The following is a guest post written by Sumaira Khan, who is a Peer Youth Worker at Nexus Youth Services in Mississauga. It has been adapted from a presentation she gave at the Children’s Mental Health Ontario conference in November 2013. This post first appeared on Nexus’s blog on January 15, 2014 and is cross-posted here with permission.
My name is Sumaira Khan and I’m a Peer Youth Worker at Nexus Youth Services. I’m a first year student at York University and am currently majoring in Sociology. I’ll be 18 in a couple of days and I believe there’s a bright future for every youth.
Before becoming a Peer Youth Worker and officially a staff member at Nexus, I was a volunteer. My experience as a volunteer compared to my experience now as a staff member is quite different, but both have been fun and interesting roles.
As a Peer Youth Worker at Nexus, I have learned a lot not only about myself but also about Nexus and the many things they stand for. My role at Nexus is to engage with youth and promote a friendly environment where anyone from the age of 14-24 is invited to build healthy and supportive relationships; recently, I also began to assist with the social media aspect of Nexus. By engaging with various youth I have learned that a lot of them feel that many times their voices are never heard because they’re underage, therefore no one really bothers to care for them, but I also noticed that they feel differently with Nexus. Nexus makes youth feel more involved and appreciated and most importantly they feel that they have a role here and are given more responsibility and taken seriously.
I first witnessed this at the first Nexus event I was ever been involved in, which was the event to celebrate Black History Month. On this occasion I saw many youth participate and be supported by their peers in the several talents they shared, some for the first time. At that moment I thought to myself. “Wow, Nexus is pretty cool for getting all these youth together and having them share their personal stories, talents, and time. They must be doing something right.” And indeed they were.
But that was just a preview of what Nexus youth were capable of. The next event that everyone seemed to be looking forward to was the launch of Nexus’s new brand and social media channels in March. For this event, the youth decided to make a video to show how Nexus supported them and display how much they evolved to being in a more stable and happier zone, and that’s what I thought was one of Nexus’s most successful events because youth were so involved with a lot of changes. The process of rebranding Nexus was for the youth, with the youth and they knew how appreciated they were, which made the atmosphere even better. At both the Black History Month and Launch events I assisted by doing outreach in the library, preparing posters and helping to facilitate activities.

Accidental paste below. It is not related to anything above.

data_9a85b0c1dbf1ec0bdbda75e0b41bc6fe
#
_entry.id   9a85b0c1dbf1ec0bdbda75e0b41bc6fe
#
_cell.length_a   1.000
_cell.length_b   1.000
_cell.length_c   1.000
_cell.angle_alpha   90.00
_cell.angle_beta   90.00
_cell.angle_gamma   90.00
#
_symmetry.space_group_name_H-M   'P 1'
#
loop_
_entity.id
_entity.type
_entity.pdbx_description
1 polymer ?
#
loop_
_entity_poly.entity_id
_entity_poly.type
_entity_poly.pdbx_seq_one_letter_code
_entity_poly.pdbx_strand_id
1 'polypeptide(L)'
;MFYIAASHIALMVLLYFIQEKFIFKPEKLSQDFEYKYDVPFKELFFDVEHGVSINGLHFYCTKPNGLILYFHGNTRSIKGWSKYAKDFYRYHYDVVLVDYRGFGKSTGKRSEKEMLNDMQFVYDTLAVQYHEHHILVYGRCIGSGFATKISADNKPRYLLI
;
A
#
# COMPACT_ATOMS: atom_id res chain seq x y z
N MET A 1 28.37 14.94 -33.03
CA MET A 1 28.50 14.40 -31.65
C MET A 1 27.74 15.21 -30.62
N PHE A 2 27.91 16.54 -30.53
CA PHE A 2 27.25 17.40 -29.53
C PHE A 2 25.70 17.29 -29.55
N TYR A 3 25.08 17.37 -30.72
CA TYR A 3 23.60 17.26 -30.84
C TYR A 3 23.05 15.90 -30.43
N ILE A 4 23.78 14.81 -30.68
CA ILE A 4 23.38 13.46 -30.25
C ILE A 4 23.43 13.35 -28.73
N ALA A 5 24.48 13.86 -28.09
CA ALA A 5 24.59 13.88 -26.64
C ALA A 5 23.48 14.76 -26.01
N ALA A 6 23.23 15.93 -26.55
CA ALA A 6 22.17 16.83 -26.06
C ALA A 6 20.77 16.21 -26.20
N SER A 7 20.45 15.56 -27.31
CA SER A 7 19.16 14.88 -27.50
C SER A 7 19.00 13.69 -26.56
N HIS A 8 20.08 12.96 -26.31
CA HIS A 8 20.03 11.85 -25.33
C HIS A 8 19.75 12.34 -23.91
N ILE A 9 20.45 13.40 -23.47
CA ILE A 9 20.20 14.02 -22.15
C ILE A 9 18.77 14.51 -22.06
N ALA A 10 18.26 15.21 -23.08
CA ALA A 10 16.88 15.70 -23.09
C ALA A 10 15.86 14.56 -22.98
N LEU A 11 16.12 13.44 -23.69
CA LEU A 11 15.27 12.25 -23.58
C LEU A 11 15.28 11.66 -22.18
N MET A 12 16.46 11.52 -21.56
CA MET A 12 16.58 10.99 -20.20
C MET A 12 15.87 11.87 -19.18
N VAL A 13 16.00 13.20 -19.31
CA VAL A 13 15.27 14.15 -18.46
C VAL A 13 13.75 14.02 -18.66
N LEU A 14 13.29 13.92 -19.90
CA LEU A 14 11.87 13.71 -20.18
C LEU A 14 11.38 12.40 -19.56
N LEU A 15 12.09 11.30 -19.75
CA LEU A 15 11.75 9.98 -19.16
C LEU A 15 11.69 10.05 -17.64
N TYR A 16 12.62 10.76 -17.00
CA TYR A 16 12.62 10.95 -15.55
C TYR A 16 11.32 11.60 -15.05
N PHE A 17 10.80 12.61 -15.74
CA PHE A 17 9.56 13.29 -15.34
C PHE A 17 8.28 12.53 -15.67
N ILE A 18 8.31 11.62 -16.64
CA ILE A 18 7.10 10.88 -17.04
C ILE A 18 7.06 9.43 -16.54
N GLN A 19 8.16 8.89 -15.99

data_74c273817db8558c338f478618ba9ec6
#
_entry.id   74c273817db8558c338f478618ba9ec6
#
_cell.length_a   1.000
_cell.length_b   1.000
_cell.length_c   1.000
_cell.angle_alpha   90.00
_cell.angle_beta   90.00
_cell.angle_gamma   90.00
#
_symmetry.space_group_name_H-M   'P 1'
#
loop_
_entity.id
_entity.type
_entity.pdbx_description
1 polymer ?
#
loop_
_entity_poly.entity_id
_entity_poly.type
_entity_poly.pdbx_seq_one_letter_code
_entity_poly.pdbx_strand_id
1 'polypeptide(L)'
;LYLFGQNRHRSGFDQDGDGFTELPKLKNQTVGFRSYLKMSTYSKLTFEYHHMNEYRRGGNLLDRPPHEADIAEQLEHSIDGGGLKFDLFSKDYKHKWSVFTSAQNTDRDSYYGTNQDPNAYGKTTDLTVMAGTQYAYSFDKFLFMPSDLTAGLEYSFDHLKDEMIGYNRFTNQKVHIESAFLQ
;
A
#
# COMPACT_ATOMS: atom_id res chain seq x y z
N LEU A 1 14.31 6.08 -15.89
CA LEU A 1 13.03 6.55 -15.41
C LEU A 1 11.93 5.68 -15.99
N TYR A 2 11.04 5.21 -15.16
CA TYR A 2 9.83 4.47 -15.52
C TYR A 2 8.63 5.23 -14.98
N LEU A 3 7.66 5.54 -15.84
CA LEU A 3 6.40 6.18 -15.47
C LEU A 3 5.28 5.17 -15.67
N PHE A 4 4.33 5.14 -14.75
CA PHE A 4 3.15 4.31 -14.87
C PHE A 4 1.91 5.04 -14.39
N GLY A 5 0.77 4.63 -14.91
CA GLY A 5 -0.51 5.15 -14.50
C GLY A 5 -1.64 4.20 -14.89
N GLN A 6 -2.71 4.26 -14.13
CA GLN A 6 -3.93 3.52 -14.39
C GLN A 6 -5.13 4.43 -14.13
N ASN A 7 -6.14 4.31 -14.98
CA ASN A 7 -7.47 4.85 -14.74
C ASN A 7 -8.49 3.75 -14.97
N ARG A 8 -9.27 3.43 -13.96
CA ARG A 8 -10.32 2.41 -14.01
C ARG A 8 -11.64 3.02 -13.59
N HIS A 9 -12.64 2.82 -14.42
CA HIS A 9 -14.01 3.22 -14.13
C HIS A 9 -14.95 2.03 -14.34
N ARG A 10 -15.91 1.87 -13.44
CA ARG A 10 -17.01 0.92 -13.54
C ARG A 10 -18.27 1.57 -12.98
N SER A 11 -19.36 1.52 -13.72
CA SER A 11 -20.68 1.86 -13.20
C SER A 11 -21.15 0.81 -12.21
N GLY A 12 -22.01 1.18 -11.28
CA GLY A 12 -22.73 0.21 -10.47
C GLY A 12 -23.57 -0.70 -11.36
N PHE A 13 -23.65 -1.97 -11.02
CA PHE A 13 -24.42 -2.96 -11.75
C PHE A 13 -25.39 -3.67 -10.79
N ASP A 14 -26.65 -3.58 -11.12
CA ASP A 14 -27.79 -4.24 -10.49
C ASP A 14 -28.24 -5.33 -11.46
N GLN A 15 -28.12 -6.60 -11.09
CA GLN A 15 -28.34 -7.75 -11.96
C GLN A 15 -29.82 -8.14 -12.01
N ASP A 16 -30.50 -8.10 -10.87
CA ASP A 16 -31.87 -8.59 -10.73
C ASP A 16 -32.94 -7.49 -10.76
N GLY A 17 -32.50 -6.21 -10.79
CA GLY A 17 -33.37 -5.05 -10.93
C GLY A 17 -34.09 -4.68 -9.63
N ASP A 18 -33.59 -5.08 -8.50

Being engaged changed me; I have a more open mind and I’m able to connect with different individuals of my age who I thought I would have nothing in common with. I’m also learning to face the fear of speaking to an audience and taking pride in being a youth, because we have so much to learn as well as to teach.
Although being engaged provided me with many positive attributes I also encountered a few struggles such as trying to find a line with youth of being a friend but also a staff member. I felt in the beginning that it was a little hard to find a perfect balance. Also sometimes when there is an issue that I have to deal with, I’m a youth and so are they, so trying to be their friend but also prohibiting them to do something in the Youth Centre is a little challenging at times but nonetheless a learning experience.
As an individual I have grown and as a youth I have blossomed to be wiser in certain matters and to identify myself much better. I feel that Nexus supports a diverse group of youth mentally and emotionally, always providing comfort to any youth, including myself. This makes me proud to be a Peer Youth Worker and a part of the Nexus family.